Henry Camargo opened Camargo’s Western Boots, in Mercedes, in 1980.
In 1973 I started working for the bootmaker Rios of Mercedes, a big company in a small town. We were doing alligator, ostrich, lizard, anteater—
anteater was very popular, but we can’t get it anymore—in a cowboy boot style. I started my own shop in 1980. Urban Cowboy was booming, and there was a lot of money down here; you had drug lords hitting the Valley. Guys came in here buying $2,000, $3,000 pairs of boots.
As the years went by, a lot of boots were imported from Mexico, and some companies started making them in China. So the price that folks wanted to pay dropped. But if they order custom-made boots, they’ll find out the difference.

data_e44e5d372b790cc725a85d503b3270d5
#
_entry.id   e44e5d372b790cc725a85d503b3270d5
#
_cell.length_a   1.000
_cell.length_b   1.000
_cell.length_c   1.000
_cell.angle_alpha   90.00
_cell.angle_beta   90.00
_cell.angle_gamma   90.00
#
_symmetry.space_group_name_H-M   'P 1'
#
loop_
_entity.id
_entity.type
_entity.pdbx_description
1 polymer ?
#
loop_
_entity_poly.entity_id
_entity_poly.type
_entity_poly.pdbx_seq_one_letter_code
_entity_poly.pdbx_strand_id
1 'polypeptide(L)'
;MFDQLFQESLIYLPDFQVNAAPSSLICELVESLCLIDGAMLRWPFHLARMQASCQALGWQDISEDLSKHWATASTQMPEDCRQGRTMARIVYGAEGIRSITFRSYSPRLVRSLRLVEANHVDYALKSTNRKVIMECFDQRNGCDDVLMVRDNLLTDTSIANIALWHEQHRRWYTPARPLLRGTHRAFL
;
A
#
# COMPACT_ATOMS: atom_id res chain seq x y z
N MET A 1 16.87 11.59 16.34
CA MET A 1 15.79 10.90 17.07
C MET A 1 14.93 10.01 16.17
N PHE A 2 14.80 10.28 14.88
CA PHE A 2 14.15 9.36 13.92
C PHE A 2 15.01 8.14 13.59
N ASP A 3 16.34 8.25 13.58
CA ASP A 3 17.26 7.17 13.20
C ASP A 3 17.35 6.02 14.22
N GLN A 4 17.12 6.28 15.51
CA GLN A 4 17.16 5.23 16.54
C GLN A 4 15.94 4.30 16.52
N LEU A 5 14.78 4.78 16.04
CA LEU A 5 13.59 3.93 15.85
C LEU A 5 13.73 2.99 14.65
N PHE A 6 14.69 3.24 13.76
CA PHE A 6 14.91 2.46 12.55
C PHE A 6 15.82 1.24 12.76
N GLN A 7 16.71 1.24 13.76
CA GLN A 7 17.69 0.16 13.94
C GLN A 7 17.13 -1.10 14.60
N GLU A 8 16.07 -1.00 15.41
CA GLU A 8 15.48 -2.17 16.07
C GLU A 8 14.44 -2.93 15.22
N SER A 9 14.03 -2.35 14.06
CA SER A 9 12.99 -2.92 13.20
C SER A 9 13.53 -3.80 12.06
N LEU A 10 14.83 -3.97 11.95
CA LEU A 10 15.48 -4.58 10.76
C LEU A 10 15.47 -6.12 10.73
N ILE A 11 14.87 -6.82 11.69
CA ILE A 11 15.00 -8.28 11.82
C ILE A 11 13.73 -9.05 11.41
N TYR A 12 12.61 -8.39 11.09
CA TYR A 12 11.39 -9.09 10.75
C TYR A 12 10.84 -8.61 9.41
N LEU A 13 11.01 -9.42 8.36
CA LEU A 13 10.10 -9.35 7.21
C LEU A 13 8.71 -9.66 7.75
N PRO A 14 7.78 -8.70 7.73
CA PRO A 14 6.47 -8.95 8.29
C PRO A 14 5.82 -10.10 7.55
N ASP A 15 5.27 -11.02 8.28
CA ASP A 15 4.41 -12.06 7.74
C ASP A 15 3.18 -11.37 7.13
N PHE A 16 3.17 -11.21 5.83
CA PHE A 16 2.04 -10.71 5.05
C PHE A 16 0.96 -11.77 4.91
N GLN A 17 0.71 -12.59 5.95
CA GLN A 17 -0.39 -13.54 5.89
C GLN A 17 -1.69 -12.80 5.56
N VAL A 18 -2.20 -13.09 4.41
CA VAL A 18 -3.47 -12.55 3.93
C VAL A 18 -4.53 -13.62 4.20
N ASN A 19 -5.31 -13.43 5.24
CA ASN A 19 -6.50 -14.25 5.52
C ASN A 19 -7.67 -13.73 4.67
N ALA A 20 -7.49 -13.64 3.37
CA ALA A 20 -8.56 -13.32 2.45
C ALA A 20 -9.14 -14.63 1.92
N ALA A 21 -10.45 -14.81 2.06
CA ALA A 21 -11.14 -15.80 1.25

Now more and more of my customers are from up north. The guys that pay me really good money? They’re from Dallas, Houston, Austin. My boots are $500, $800, $1,000, $1,500.
People don’t make money down here, and the kids these days want to wear tennies, not boots. I want to put together a school for bootmakers, like a college, but I couldn’t get a loan. The art of bootmaking is dying.
This article originally appeared in the February 2023 issue of Texas Monthly with the headline “The Last of the Great Bootmakers?” Subscribe today.